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The Girl in the Woods / David Jack Bell

Delirium / August 2009
Reviewed by: Rick R. Reed

Synopsis: When Diana Greene leaves her hometown for a new life, she thinks she has left the past behind: her sister's disappearance, her mother's illness, and the visions Diana used to see...a clearing in the woods...a moonlit night...and human bones buried in the ground. And her past remains dormant until the day a mysterious woman appears on Diana's doorstep, promising Diana something she can't resist. "If you help me find my missing daughter, I'll tell you what happened to your sister." Soon Diana is digging into the past, uncovering secrets the town has long since buried, secrets that the powerful wish would stay hidden. But when another girl disappears and the visions return to Diana with a vengeance, she knows she is on the brink of solving more than just a few missing person cases. She is on the brink of discovering the dark and violent covenant that the town itself was founded upon.

Review: As both a writer and reader, I always am confounded by genre definitions. Do I write horror, suspense, mystery, paranormal, dark fantasy, thriller, or speculative fiction? All of the above? A, B, or C?

I suspect, on the basis of The Girl in the Woods, David Jack Bell might be confounded by the same difficulty. Is The Girl in the Woods a smart thriller, a paranormal tale about a strange clearing and its compelling effects, a police procedural, a dark fantasy about psychic visions? My answer to all of the questions above is: does it matter? As long as it’s a good story, I leave the pigeonholing to the literary critics, and the readers and reviewers who concern themselves with such things.

The Girl in the Woods is a good novel, period. It's a sharp, well-written page turner that as a reader I could not keep my hands off of, so compelling was my desire to see what happened next. Bell keeps us involved by creating an enormously sympathetic central character, Diana Greene, who is either a touch psychic or is a receiver for the pull of the mysterious clearing that is the heart of the book, a place where great evil has been done in the name of power. Bell also gives us a gray-shaded antagonist, a pitiable creature who only wants love, but is willing to kidnap, rape, and kill to have it. Somehow, Bell manages to make us feel something for this tainted creature aside from hatred.

I enjoyed The Girl in the Woods for many reasons, mainly the author’s crisp economical prose and his ability to breathlessly drive a narrative. Those two things demonstrate Bell’s talents as an author because he manages to sweep us up into his world and makes us forget the words he uses to describe it. That’s good writing: when an author can provide the verbal clues to spark and engage our imagination.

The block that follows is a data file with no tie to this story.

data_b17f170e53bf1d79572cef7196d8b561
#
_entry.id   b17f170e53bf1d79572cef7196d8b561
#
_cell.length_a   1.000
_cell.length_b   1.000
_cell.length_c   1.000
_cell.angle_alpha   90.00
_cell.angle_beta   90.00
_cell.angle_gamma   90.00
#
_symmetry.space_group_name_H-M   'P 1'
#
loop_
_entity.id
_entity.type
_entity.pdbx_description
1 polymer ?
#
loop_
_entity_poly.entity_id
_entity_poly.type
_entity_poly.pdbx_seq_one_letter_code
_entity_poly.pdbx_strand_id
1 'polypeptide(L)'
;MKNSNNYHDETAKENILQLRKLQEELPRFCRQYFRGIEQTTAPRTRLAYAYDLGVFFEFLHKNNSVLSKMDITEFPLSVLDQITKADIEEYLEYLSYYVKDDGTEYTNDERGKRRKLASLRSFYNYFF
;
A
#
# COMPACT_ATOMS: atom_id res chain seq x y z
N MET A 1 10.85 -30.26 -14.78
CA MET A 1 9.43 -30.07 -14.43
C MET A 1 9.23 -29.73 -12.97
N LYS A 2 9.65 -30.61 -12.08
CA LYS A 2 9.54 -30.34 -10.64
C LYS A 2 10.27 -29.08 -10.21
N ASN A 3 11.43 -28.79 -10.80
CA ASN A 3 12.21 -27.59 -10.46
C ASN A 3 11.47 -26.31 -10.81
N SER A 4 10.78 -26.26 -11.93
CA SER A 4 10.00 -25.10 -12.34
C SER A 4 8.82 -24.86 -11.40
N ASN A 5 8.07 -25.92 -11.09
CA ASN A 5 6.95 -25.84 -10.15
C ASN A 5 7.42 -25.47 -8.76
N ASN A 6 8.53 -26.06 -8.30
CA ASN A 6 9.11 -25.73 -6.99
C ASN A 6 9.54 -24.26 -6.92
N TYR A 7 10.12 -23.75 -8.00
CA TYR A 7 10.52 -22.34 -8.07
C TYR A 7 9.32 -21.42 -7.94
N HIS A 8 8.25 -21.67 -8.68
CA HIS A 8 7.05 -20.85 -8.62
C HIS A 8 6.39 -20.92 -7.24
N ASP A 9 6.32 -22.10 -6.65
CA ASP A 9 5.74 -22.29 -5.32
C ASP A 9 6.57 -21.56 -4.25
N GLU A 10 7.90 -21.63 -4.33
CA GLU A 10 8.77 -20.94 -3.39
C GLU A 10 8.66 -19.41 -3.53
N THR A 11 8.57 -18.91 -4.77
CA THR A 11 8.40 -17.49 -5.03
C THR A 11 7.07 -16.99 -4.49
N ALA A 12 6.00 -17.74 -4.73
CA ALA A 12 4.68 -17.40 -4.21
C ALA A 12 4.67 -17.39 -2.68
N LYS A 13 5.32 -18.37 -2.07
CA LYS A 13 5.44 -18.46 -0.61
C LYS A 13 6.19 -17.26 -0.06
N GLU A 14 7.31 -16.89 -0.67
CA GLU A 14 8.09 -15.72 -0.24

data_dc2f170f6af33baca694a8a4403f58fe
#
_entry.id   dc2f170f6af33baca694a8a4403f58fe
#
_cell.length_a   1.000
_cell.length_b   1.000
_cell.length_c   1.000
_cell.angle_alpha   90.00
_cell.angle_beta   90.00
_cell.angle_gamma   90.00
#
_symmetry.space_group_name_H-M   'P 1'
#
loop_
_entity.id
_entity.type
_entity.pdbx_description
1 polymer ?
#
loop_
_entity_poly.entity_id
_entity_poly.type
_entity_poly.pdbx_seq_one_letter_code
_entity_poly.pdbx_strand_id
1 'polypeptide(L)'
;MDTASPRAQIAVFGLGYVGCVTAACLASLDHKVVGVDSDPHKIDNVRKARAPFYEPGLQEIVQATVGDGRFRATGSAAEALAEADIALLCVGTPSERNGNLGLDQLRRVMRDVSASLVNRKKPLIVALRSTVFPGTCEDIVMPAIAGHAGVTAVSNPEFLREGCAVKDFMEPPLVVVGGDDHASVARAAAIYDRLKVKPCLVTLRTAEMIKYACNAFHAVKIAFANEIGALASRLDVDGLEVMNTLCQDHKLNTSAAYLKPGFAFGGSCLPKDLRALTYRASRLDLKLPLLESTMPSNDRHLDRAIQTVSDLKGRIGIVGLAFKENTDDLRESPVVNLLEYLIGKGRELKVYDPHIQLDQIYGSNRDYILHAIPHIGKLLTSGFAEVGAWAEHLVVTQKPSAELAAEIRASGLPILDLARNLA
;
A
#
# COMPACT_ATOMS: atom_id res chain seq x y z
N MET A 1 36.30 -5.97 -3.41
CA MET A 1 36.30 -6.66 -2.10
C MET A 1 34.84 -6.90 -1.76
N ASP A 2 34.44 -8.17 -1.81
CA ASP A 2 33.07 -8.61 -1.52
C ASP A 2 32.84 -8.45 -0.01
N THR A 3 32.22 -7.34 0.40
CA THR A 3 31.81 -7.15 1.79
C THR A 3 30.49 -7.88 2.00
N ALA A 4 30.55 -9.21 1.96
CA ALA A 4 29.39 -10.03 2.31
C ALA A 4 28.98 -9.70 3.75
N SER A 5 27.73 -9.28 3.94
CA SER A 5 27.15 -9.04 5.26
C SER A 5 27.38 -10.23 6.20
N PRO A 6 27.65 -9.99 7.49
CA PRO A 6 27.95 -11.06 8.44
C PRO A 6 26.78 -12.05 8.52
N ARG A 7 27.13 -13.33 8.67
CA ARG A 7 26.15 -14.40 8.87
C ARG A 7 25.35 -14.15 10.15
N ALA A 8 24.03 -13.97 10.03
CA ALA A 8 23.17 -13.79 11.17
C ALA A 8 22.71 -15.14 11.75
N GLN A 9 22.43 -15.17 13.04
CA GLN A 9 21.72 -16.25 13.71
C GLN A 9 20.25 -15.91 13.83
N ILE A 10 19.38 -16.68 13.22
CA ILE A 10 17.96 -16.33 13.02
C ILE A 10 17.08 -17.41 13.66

As good as The Girl in the Woods was, I did have a couple of quibbles. Spoilers ahead! (Be warned in case you want to come to the book with no preconceived notions.) One aspect of the novel I thought that really undercut the suspense was having the present-day missing girl be killed about three quarters of the way through the novel. I would have been more engaged as a reader if she had been alive and in jeopardy. Her being killed so early on was somewhat of a literary premature ejaculation, with much the same result as its physical counterpart: my interest declined precipitously. But Bell does manage to get a twist in near the end that I was not expecting, so he somewhat righted himself. The other thing that bothered me about the book was Diana’s mother, who seemed to also have a psychic connection to her missing daughter, yet the connection seemed off. She tells her daughter, “You have to go there. You have to find her.” We know she’s referring to the clearing and we assume (and rightly so) that she’s referring to her missing daughter, and Diana’s missing sister, Rachel. That turns out not to be the case…so I was left wondering why the mother knew anything at all, unless it was simply to place a red herring in the narrative.

Overall, though, I would highly recommend The Girl in the Woods to both fans of horror and suspense — and even true crime.

Purchase The Girl in the Woods by David Jack Bell.

Columnist Rick R. Reed is the author of twelve novels and has short fiction in more than twenty anthologies. He lives in Seattle, WA. Find out more about the author at his official author website.

Posted on Sunday, April 25, 2010 at 11:10AM by Registered CommenterDark Scribe Magazine | Comments Off

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